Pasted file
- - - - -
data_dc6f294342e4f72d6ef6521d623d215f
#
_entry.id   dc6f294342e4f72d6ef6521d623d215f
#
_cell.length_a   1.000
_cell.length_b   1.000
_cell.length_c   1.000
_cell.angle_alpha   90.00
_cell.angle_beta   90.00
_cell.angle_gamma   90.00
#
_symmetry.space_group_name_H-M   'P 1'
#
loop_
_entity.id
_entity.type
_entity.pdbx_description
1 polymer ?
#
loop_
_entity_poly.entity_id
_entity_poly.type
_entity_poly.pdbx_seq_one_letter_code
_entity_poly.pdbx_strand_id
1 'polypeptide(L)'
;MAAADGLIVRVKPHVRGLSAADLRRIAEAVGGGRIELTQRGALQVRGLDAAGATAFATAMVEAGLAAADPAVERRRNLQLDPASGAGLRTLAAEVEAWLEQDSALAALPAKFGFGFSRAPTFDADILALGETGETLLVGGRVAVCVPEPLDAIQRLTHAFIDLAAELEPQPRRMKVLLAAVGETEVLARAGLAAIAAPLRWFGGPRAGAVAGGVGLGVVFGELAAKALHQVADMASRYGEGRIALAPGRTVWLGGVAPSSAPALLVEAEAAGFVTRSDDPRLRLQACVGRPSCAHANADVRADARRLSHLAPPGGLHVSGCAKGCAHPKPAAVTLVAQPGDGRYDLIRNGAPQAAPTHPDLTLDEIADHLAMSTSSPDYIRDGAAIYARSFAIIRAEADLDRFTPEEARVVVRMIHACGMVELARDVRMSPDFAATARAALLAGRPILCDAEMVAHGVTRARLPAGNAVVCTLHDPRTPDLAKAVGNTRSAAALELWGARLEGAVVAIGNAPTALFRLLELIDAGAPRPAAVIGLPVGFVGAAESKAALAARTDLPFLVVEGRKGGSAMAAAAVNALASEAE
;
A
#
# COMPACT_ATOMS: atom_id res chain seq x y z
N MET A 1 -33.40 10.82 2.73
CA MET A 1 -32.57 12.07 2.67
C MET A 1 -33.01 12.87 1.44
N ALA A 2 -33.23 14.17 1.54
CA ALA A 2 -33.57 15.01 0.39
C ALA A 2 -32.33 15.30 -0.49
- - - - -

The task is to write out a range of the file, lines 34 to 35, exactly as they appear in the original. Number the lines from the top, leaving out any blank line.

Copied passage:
N ALA A 2 -33.23 14.17 1.54
CA ALA A 2 -33.57 15.01 0.39